Leadership Academy – Week 6: Cannabis Is Federally Classified as a Schedule 1 Drug (Benjamin Tran)
This week, I felt very privileged to have the opportunity to research the cannabis market this week for State Treasurer John Chiang, who is assisting the establishment of a state bank for the regulated cannabis market. To one of my friends, they would probably say that since its legalization in California, all forms are cannabis are now legal. However, the policy implications are very different and not nearly that simple. With legalized cannabis comes the arduous process of setting up a regulated market that California has not been doing so great with. Before legalization, medical marijuana and the black market were already established systems that the regulated markets must catch up to. I got to investigate why California’s regulated markets were failing at proving to be the preferable alternative to the black market.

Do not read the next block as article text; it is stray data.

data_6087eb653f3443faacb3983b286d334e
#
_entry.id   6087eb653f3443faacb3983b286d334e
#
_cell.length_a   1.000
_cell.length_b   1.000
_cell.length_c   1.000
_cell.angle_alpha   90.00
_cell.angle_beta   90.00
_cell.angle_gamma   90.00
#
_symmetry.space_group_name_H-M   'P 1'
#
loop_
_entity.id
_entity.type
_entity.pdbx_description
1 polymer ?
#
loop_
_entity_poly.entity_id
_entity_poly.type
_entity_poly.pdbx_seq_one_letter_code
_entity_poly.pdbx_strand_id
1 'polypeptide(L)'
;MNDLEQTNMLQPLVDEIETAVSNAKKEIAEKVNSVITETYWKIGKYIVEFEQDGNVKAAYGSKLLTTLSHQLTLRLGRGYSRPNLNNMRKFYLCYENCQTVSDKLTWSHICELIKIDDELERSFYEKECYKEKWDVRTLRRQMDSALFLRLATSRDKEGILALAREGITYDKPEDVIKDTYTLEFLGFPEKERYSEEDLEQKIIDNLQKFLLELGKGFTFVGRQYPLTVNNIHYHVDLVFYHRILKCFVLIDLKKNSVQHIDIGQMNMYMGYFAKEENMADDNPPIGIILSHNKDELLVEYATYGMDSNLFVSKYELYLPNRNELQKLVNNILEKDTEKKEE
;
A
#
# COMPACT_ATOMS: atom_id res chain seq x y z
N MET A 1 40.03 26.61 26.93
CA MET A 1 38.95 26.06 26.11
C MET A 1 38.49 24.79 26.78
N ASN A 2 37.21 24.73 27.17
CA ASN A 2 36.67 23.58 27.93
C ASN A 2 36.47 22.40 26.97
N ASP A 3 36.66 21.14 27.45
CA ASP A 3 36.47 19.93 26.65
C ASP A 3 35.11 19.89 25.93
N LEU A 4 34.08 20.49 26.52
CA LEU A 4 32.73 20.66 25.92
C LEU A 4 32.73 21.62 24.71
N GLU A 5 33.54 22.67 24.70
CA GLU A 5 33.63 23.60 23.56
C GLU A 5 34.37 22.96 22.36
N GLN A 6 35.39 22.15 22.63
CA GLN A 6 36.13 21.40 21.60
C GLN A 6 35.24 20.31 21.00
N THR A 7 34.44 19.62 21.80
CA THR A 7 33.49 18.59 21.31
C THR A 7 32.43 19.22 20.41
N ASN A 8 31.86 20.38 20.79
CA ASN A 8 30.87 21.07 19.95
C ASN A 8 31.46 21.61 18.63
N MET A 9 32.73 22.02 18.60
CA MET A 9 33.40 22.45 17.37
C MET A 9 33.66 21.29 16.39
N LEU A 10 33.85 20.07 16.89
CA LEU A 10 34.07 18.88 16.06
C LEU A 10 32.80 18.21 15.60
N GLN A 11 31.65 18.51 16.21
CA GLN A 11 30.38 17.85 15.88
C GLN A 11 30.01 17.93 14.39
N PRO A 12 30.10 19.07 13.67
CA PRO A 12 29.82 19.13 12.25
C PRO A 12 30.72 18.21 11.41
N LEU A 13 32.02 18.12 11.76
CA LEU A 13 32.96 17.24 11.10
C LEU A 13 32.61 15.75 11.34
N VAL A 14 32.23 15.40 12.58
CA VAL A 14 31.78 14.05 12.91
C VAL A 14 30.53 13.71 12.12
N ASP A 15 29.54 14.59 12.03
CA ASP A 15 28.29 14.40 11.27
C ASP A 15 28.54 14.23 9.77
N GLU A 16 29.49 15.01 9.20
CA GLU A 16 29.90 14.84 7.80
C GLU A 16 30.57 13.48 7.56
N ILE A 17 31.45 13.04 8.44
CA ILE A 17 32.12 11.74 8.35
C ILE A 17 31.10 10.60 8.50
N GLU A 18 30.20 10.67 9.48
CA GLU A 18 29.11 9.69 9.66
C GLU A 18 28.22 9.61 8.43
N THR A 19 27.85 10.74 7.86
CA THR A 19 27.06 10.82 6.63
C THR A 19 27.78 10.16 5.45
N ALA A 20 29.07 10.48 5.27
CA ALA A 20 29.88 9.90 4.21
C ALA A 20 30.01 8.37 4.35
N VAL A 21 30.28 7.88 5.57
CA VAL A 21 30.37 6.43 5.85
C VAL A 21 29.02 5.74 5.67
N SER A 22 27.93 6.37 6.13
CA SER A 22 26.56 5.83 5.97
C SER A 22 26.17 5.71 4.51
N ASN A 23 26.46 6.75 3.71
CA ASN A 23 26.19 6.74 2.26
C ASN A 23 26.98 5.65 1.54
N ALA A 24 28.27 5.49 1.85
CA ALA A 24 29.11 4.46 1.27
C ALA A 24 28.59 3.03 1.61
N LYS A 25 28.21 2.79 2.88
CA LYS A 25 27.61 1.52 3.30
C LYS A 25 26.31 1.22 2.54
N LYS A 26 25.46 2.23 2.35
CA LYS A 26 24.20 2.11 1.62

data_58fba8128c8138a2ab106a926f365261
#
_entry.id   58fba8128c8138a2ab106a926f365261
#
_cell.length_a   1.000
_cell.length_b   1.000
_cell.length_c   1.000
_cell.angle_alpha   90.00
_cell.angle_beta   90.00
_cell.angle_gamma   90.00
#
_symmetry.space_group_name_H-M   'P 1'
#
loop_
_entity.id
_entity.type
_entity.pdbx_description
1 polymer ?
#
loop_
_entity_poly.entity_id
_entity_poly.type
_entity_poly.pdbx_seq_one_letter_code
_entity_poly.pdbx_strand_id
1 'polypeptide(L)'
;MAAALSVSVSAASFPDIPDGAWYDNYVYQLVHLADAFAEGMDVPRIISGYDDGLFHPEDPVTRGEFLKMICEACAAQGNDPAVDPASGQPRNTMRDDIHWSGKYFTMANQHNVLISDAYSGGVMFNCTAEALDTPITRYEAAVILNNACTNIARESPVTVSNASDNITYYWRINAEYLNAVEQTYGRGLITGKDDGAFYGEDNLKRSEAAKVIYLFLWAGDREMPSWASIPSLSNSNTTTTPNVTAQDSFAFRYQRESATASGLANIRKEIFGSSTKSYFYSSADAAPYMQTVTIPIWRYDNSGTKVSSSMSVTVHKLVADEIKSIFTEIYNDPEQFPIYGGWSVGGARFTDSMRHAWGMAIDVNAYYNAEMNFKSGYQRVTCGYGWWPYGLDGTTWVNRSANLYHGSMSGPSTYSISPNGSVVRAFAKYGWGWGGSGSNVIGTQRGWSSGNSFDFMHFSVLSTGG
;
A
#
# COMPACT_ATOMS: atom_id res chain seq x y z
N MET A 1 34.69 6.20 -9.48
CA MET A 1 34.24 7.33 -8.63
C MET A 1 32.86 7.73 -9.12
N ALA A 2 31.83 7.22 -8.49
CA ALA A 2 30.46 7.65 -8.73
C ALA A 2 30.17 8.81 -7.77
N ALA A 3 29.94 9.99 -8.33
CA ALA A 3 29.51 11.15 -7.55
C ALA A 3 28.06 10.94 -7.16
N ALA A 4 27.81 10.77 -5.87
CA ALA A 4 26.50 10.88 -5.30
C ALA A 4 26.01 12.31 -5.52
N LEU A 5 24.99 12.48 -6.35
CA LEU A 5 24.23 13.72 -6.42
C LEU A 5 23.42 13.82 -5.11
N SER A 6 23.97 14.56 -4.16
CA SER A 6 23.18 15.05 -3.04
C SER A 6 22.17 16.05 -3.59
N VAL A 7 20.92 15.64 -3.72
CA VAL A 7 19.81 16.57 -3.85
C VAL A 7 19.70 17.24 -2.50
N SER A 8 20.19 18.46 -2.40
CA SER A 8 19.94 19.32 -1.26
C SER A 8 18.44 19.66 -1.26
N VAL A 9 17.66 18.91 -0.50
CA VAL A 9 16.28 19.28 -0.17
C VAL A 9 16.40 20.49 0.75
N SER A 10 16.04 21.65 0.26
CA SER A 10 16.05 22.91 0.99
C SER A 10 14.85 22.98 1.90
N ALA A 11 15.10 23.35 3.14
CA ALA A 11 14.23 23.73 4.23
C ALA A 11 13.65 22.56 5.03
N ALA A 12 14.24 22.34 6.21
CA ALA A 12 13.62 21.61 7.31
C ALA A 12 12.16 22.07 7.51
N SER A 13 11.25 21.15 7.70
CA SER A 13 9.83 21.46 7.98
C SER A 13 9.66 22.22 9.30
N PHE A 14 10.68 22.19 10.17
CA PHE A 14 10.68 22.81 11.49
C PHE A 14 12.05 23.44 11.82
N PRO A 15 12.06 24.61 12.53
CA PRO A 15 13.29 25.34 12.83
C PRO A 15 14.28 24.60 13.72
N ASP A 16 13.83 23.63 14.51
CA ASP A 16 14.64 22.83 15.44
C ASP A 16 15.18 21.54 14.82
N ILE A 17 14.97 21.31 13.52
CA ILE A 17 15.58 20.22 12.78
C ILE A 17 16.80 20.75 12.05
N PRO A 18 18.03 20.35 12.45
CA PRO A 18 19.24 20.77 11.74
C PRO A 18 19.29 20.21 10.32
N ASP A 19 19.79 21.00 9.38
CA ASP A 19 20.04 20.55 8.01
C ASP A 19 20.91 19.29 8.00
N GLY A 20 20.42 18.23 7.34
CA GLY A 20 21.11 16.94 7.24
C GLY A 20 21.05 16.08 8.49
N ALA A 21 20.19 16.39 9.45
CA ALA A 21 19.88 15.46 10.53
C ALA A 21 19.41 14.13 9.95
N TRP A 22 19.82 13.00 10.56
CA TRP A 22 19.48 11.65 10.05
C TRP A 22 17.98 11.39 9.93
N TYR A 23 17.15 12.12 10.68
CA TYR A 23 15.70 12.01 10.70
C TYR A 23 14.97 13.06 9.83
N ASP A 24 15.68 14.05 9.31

One is the issue that the Treasurer is working on. Federally, cannabis is a schedule one drug and since banks are federally regulated, banks can lose their licenses if they handle money from cannabis businesses. This means that cannabis businesses are doing business purely in cash. In an age of unprecedented conveniences such as two-day shipping, smartphones, and online transactions, being able to use your credit card is an expected norm. It is inconvenient for both customers and distributors. A state bank is an option for relief for the regulated market and a step towards making it more competitive. The center of our political discussions on topics such as cannabis legalization tend to be shallow and missing necessary information. To truly grasp these issues requires a much deeper understanding than people are generally willing to lend.
CAUSE has been teaching us the importance of networking and building relations. I appreciated that over the weekend, I had the flexibility to go to Washington D.C., where I had interned last summer. I attended the OCA – Asian Pacific American Advocates National Convention to help as a cohort leader. Similar to CAUSE’s CLA that has class of interns, OCA does as well. As a cohort leader, I helped to manage one group of interns to help the convention run smoother. It was great to connect with old friends, maintain contacts, and apply the new networking skills I had learned.
Our ability to have the time and resources to understand complex issues in depth is a privilege, and I greatly value the opportunities I’ve had to do so through this summer.